Maria Montessori

Maria Montessori was born in the town of Chiaravalle in the province of Ancona, ltaly, on 31 August,1870. When she was twelve years old the family moved to Rome. Showing an independence of spirit that characterised her throughout her life, Maria attended a boys’ technical school and studied mathematics and engineering. Her interests developed and biology became her great passion. Out of this came a determination to become a doctor and she applied for a place at the medical school at the University of Rome. She was denied admission because she was a woman. Battling against the great prejudices shown towards women in the nineteenth century she persisted, and in 1896 she became one of the first two women in Italy to earn the degree of Doctor of Medicine. She was called Dottoressa (woman doctor) by many people for the rest of her life.

Children teach themselves

This simple but profound truth inspired Montessori’s lifelong pursuit of educational reform, methodology, psychology, teaching, and teacher training—all based on her dedication to furthering the self-creating process of the child.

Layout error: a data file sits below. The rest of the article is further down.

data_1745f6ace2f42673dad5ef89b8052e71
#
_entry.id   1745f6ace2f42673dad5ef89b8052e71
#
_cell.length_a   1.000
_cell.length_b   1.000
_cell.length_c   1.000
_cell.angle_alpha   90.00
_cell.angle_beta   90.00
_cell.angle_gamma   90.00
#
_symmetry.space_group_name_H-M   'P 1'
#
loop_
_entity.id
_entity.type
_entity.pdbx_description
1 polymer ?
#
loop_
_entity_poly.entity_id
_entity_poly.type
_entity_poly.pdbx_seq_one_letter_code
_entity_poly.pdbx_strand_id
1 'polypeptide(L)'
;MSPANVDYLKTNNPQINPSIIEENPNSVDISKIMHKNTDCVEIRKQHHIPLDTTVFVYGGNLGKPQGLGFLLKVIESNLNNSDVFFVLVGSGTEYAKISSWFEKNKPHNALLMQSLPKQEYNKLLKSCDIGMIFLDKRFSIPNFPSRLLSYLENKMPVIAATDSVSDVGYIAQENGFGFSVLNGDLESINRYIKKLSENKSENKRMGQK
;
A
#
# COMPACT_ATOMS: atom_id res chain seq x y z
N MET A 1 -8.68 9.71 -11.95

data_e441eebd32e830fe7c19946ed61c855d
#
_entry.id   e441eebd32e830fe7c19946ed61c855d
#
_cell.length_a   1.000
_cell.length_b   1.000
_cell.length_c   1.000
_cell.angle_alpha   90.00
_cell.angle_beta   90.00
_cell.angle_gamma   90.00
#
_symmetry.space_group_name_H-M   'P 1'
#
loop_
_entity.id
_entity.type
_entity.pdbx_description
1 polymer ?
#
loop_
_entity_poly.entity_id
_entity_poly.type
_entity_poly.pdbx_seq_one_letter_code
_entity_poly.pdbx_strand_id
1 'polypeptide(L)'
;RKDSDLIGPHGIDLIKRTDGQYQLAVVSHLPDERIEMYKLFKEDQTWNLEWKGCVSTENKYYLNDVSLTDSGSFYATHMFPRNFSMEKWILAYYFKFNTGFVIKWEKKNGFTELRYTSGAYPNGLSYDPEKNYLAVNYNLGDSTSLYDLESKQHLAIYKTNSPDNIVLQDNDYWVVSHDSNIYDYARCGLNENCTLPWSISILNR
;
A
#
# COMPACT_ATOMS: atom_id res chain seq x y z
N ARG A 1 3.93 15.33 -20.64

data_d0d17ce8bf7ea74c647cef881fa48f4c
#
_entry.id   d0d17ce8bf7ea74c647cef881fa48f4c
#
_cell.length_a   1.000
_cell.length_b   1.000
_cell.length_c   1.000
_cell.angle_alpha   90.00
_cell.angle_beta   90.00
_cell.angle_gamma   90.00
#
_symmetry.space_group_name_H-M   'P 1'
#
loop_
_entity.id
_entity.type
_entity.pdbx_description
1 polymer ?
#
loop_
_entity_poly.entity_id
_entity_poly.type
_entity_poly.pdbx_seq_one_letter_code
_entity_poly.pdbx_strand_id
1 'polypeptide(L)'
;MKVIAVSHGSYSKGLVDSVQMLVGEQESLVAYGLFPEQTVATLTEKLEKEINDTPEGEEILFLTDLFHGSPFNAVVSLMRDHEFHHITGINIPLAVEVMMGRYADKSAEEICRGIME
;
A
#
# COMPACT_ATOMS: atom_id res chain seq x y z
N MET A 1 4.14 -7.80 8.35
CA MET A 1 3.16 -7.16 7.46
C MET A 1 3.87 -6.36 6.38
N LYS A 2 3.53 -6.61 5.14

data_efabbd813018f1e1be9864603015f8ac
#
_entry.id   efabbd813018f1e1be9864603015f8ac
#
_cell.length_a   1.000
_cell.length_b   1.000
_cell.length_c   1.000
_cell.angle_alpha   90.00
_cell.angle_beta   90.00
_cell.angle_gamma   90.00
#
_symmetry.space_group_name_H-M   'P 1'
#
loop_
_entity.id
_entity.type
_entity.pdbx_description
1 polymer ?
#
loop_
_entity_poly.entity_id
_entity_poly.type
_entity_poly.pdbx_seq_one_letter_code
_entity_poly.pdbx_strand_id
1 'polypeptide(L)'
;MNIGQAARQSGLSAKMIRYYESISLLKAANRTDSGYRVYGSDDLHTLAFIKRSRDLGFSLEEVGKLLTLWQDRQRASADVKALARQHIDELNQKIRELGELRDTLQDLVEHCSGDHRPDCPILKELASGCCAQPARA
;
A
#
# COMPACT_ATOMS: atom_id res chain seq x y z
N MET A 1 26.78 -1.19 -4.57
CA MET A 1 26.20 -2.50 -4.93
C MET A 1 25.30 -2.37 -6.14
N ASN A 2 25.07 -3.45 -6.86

Her desire to help children was so strong, however, that in 1906 she gave up both her university chair and her medical practice to work with a group of sixty young children of working parents in the San Lorenzo district of Rome. It was there that she founded the first Casa dei Bambini, or “Children’s House.” What ultimately became the Montessori method of education developed there, based upon Montessori’s scientific observations of these children’s almost effortless ability to absorb knowledge from their surroundings, as well as their tireless interest in manipulating materials. Every piece of equipment, every exercise, every method Montessori developed was based on what she observed children to do “naturally,” by themselves, unassisted by adults.

Maria Montessori is an Italian origin woman that was five times nominate for the Nobel Peace Prize due to the fact that she devoted her life to children and their education. She based her research on observations. She observed how children behave, in what conditions do they learn best and how they react to certain impulses.